Off-road fleets of all sizes are using telematics to improve fueling operations, give access to equipment location, retrieve fuel-burn data, or perhaps to track down the source of an excavator’s brisk undercarriage wear by using equipment-specific performance data available from telematics. This information can prove to be invaluable for keeping up with a fleet and making sure equipment is maintained properly, especially with Tier 4 emissions controls.

Beneficial aspects of telematics today Telematics systems can allow the daily inspections for cranes, aerial lifts, and forklifts to be performed digitally, with the results transferred wirelessly to a server that can send data to the equipment owner’s software system. Additionally,

Whether telematics systems are “embedded” by the original equipment manufacturer (OEM) at the factory or installed by thirdparty (non-OEM) suppliers in the field, they share two common elements: a GPS unit that provides equipment location and a ‘telematics box’ that retrieves data from the

Today’s telematics systems can allow an equipment manufacturer’s ability to work on equipment more efficiently by allowing technicians to remotely access the 10

The Conveyor • 2016 Spring Issue

equipment’s electronic control unit, which collects data from sensors that are placed in equipment systems and report such variables as pressure, temperature, level, position, speed, and time intervals. Equipment location and sensor data are then wirelessly transmitted via a cellular or satellite network to the telematics supplier’s server, where they are processed and presented on a secure website for the equipment owner to view.

have a plan for how to use telematics data prior to asking for it! Some people may have the idea the telematics will completely change the way they do business. But actually, telematics only complements what you’re already doing; it’s a means for gathering data already being collected and using it in a more efficient manner. It’s important for equipment operators to be judicious about

the data selected for use. Users might request to be notified by text or email about a specific abnormal operating condition. For example, one might choose to start small by concentrating on machine-idling reports. Excess idling quickly depreciates equipment. It moves the machine that much closer to its next service, wastes fuel, and uses up warranty.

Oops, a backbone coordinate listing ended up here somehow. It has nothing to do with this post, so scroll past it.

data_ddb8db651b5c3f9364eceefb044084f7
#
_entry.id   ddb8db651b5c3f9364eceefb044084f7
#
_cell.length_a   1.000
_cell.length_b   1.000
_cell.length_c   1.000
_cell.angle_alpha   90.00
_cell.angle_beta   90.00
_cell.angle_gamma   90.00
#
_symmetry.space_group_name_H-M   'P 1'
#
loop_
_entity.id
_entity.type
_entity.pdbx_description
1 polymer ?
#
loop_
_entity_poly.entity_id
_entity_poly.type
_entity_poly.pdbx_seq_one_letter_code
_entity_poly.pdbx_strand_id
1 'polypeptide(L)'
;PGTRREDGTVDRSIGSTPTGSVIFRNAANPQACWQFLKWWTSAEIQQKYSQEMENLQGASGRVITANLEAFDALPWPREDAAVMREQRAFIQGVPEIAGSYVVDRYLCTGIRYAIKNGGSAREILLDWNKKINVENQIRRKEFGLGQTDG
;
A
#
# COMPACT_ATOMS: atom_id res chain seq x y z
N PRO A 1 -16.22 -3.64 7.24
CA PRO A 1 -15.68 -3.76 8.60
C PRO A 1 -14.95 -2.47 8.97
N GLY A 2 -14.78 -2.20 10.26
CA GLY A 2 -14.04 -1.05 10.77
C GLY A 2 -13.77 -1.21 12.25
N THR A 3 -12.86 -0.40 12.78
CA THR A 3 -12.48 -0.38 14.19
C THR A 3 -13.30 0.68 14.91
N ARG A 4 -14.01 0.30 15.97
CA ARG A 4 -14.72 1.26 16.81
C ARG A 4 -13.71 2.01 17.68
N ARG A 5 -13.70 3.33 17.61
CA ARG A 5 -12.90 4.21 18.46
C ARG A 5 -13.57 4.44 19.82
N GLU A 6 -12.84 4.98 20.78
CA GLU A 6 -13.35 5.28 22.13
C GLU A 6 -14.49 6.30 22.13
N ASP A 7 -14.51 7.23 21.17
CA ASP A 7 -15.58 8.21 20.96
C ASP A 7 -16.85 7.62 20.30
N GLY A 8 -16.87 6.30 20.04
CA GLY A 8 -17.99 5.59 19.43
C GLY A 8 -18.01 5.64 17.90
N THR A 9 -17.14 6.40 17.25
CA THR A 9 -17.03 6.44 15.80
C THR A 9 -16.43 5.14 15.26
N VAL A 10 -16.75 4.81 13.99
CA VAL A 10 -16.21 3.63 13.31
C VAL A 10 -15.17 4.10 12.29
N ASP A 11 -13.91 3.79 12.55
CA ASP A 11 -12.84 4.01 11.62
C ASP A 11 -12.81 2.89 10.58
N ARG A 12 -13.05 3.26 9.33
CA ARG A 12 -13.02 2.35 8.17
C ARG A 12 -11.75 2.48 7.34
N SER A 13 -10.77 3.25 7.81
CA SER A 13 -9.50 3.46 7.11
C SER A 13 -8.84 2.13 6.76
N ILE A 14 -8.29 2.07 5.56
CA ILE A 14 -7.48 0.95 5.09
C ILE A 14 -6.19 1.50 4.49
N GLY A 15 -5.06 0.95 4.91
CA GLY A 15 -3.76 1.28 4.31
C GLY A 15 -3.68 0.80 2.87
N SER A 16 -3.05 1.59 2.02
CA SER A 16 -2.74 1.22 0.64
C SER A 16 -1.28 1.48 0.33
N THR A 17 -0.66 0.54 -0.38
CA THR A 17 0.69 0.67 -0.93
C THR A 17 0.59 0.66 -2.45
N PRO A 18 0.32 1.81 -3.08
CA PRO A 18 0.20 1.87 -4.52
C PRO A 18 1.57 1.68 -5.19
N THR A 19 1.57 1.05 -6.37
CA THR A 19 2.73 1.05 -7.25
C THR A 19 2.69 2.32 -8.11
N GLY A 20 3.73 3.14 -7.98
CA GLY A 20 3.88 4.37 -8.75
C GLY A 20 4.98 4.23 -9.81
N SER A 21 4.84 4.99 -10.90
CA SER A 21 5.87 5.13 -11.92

Telematics specification tip Those new to telematics should discuss with their supplier whether a cellular or satellite connection – or a dual-mode system that uses both – is best for a particular operation. There are business implications to consider when selecting a particular solution inclusive of not only the initial cost of the equipment, but also the recurring (monthly) airtime cost for transmitting data.

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The more-data-is-better mindset

Equipment operators are steadily being asked to take on extra tasks which can include the monitoring of telematics data. Telematics data needs to make things easier for people, not give them more to do. Receipt of only the data that is pertinent to a fleet, can make fleets more efficient in lieu of creating unnecessary complexities within a fleet owner’s existing business-management system. So, The Conveyor • 2016 Spring Issue

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There sometimes appears to be a desire for collecting more data just for the sake of having more data. However fleet owners need to try to figure out exactly what telematics data they really need. Some needs are extensive with a very defined application, such as monitoring diagnostic fault codes for predictive maintenance or while others needs are very basic.

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2016 CalCIMA Spring Thaw Recap CalCIMA CONFERENCE INFORMS INDUSTRY Written by Charley Rea, Director of Communications & Policy, CalCIMA Member panels on customer truck safety highlighted this year’s two Spring Thaw Mine Safety Conferences. The customer truck safety panels were unique in that they featured miners and workers— loader operators, scale house personnel, operational personnel, and truckers. The panels allowed the miners and workers in the audience to ask questions directly to their colleagues. The questions were wide and varied. What is your greatest challenge with customer trucks? How do you get them to follow traffic rules in a mine site? How do you establish a rapport with truckers? What do you do when you see a trucker outside their truck? How do you address communication barriers? Who is empowered at your plant to